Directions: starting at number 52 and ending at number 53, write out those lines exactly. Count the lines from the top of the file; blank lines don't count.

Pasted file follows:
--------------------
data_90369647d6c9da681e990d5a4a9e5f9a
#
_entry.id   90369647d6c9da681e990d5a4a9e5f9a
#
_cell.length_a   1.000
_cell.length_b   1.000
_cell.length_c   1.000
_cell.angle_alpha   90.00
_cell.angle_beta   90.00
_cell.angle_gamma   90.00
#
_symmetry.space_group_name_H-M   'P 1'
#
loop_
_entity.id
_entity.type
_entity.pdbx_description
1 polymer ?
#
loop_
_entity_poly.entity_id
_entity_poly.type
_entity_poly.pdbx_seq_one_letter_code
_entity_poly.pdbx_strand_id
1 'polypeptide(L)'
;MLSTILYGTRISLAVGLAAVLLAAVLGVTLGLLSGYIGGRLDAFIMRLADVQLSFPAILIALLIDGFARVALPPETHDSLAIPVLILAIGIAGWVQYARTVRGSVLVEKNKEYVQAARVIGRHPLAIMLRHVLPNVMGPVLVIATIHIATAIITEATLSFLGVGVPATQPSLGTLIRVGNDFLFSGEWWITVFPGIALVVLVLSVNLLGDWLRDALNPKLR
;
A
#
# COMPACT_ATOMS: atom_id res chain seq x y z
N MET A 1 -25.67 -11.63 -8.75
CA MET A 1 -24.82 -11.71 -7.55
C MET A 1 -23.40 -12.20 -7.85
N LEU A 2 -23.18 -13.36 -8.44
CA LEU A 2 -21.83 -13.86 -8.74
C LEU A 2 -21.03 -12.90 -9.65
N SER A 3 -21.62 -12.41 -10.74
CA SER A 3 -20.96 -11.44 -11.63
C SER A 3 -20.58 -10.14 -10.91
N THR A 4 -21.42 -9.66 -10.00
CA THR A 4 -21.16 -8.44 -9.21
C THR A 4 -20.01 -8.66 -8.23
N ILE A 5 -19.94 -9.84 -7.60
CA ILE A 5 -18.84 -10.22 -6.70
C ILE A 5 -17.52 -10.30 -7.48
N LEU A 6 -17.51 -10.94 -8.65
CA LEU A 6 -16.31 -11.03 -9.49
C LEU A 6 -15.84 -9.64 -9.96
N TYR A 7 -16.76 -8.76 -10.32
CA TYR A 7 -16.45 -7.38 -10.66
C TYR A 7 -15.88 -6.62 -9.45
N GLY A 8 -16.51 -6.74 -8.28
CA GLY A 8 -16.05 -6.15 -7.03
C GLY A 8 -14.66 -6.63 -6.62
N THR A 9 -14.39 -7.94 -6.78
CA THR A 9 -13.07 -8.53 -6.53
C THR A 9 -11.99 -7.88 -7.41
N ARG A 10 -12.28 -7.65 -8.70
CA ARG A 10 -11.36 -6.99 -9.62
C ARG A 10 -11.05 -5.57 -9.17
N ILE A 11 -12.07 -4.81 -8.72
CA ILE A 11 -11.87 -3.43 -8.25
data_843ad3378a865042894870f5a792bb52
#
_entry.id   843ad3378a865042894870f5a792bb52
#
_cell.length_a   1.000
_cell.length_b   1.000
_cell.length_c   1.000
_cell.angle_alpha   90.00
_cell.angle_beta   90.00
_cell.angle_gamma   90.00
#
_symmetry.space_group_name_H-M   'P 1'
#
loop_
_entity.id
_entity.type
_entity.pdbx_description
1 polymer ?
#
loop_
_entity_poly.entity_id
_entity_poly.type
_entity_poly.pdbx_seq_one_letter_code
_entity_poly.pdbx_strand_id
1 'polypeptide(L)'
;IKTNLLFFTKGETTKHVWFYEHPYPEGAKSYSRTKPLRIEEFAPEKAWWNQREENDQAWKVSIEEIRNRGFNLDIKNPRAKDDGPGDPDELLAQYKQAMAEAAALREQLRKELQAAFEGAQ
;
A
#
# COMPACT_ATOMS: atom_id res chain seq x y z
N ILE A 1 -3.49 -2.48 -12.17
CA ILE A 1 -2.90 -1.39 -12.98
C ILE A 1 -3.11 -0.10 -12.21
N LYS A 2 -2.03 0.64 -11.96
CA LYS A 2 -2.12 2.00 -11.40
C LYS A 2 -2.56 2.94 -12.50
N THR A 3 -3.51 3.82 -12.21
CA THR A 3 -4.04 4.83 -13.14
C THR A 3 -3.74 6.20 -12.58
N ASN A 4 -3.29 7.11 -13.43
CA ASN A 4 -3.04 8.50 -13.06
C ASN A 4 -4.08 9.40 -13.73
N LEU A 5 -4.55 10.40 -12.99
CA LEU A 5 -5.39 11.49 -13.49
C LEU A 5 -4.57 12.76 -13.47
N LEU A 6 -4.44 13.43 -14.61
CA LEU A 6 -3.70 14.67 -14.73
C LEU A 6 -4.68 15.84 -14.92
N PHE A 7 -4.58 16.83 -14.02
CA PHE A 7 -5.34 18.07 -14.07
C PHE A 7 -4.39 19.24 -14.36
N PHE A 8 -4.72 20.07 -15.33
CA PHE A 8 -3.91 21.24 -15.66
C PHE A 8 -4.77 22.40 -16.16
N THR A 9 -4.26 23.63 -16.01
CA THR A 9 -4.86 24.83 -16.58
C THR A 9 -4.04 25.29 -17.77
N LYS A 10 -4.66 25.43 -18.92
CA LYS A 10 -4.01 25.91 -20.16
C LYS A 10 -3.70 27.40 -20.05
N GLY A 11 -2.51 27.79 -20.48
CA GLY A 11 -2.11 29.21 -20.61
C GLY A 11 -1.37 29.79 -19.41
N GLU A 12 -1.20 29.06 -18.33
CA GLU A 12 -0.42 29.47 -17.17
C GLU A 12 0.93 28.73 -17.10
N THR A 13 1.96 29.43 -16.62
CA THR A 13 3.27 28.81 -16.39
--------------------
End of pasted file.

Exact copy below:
N GLY A 8 -16.51 -6.74 -8.28
CA GLY A 8 -16.05 -6.15 -7.03